Make sure that you are on the Form1.vb [Design] tab, and click on Button1. In the Properties window, scroll down and find the Anchor property. When you drop down this list, you get a strange box that shows a gray "something" in the middle and four small rectangles around it. By default, the top and left rectangles are darkened, while the right and bottom rectangles are empty. The darkened rectangles indicate that, right now, the button is anchored to the top and left sides of the form. As you resize the form, the button will stay the same distance from the top and left sides. That is not what you want, so click the top and left rectangles to clear them, and then click the bottom and right rectangles to select them. When you are done, the Anchor property should look like Figure 17. After you collapse the drop-down list, the Anchor property should be BottomRight.

Figure 17 The Anchor property tool.

Next, click on TextBox1 and choose its Anchor property. Click on the bottom and right rectangles, but leave the left and top rectangles chosen. Now the textbox is tied to all borders, and it will remain the same distance from them. The Anchor property for TextBox1 should now be All.

Run the project again. After the form is open, resize it. Notice that the button now stays in the lower-right corner, and the textbox automatically resizes with the form. You can see this behavior in Figure 18. The resizing and movement were accomplished without writing a line of code.

Figure 18 The form showing how the controls can resize or move as the form is resized.

Easier Menus

If you hated building menus under previous versions of VB, you weren't alone. The VB menu editor has never won any awards for ease of use or for user-friendliness. The new menu editor in VB.NET is much improved, however.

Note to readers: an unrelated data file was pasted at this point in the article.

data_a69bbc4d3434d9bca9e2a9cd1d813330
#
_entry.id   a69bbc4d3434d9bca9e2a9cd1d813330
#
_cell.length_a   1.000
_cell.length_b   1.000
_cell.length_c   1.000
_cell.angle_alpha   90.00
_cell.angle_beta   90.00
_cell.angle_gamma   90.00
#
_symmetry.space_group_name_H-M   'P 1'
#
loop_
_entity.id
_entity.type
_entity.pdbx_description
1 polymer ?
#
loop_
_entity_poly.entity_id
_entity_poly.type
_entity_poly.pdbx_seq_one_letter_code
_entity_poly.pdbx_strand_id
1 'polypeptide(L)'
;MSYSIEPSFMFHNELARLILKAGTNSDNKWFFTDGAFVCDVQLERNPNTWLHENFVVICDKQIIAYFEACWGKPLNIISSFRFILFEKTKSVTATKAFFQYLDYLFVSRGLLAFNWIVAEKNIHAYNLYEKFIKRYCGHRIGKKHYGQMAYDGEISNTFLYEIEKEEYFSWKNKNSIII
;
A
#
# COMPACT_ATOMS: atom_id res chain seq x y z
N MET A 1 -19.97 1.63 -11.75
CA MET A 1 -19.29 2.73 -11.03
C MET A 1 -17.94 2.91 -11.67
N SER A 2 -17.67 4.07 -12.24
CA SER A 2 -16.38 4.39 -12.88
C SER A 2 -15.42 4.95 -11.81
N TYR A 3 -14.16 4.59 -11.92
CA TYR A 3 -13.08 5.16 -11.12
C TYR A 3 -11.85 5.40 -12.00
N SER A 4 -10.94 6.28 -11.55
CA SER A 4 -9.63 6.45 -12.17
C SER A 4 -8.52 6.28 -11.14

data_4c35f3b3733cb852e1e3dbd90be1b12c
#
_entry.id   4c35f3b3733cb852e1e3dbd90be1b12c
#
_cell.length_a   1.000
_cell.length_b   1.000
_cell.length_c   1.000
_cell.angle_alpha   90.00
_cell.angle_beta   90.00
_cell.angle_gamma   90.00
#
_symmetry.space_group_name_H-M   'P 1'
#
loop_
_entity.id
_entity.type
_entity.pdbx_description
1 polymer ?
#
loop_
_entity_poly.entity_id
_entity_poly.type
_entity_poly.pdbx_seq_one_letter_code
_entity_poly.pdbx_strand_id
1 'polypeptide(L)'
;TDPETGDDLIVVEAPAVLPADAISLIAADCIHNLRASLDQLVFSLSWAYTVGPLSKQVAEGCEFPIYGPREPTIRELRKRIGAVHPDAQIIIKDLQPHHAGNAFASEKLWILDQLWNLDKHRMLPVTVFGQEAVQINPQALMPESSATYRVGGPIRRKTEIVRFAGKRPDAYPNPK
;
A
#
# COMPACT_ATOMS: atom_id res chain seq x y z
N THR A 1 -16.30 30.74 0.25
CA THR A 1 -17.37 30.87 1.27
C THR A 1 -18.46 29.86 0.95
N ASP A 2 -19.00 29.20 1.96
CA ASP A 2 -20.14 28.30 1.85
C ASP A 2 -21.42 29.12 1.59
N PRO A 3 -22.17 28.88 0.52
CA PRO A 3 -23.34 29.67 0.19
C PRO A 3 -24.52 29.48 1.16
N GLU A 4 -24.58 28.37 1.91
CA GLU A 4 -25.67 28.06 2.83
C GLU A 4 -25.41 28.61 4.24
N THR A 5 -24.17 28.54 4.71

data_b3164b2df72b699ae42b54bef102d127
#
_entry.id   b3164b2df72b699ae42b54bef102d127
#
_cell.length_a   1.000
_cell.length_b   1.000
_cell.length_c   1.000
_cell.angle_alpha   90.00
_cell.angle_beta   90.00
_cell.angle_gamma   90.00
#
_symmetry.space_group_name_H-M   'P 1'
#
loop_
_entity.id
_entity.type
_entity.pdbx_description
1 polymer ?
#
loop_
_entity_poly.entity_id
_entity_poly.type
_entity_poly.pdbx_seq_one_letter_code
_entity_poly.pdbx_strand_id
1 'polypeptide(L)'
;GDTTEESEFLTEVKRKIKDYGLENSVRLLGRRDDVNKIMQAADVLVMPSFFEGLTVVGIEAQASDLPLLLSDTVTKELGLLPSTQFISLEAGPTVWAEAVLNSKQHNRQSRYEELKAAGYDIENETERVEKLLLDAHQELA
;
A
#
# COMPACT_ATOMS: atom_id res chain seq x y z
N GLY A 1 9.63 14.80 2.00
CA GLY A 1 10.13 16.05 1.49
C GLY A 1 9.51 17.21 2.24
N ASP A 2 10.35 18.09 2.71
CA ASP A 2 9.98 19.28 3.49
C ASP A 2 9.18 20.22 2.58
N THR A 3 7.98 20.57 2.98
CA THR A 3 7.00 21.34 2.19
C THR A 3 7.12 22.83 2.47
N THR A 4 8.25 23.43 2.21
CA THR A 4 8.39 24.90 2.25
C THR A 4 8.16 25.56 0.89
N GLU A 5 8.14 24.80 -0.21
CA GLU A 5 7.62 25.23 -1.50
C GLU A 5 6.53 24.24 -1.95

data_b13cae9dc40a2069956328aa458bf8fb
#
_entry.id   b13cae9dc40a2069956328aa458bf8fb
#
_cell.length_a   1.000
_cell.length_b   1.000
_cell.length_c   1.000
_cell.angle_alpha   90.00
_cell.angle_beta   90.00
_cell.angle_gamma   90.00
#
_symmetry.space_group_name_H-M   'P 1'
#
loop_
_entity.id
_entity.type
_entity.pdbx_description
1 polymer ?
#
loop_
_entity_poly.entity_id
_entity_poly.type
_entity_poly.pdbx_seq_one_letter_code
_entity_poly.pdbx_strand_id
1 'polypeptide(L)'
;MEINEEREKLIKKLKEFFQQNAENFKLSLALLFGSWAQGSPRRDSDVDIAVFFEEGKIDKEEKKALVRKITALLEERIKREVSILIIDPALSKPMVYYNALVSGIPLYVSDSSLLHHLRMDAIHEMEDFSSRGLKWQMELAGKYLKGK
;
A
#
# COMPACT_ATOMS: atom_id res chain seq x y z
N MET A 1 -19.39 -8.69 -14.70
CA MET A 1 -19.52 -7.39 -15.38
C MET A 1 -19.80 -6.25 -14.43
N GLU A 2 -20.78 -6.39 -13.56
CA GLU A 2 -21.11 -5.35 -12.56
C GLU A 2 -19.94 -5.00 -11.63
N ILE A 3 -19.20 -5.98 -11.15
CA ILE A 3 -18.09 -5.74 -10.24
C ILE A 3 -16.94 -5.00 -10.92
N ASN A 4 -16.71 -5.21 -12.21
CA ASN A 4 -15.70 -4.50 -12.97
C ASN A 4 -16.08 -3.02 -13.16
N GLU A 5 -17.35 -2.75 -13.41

Using the same form as in the previous example, go to the Toolbox and double-click the MainMenu control. This adds a menu bar to the form (and simply pushes down the textbox). The menu shows one item that says Type Here, as shown in Figure 19.

Figure 19 The new Menu Editor in action.

Click once in the box that says Type Here, and type &File. This creates a new Type Here box to the right and a new Type Here box below. Click once in the Type Here below the word &File, and type &Open. Just as in previous versions of VB, the ampersand (&) is used to signify an Alt+key selection. Typing &Open creates a new Type Here box to the right and a new Type Here below. As you can see, you are graphically building a menu. Click in the box below the Open and type &Close.

You can click in the Type Here box just to the right of the File menu choice to add another top-level menu. For example, you could add &Edit to the right of the File menu. Now the Edit menu gets new blank entries, and you could add items for copying and pasting.

Click on the Open menu choice under the File menu (on the menu you just created, not VB.NET's menus). If you look in the Properties window, you will see that the actual name of the object is MenuItem2. You can change that, if you want, but don't worry about it for now. Instead, click on the drop-down list for the Shortcut property. Scroll through the list until you find the CtrlO choice. The ShowShortcut property is set to True by default, but you won't see the shortcut at design time. Instead, run the application. Figure 20 shows you roughly what you should see. Notice that the underlining of the letters (signified by the ampersand) might not appear unless you hold down the Alt key.

Figure 20 The new menu being displayed at runtime.

Setting Tab Order

If you disliked creating menus in previous versions of VB, it's a safe bet that you hated setting the tab order, especially on complex forms. You had to click each control, one at a time, and make sure that the TabIndex property was correct. Take the form you've been working with and remove the textbox. Leave Button1 in the lower-right corner.

Add three more buttons to the form. Place them in such a way as to make Button1 the last in the series. In fact, mix them up, if you prefer. If you take a look at Figure 21, you'll see that the buttons have been placed in such a way that you will want the tab order to be Button2, Button4, Button3, and Button1. If you start the project and run it as is, however, the order will still be Button1, Button2, Button3, and Button4.

Figure 21 The form with buttons in the wrong order.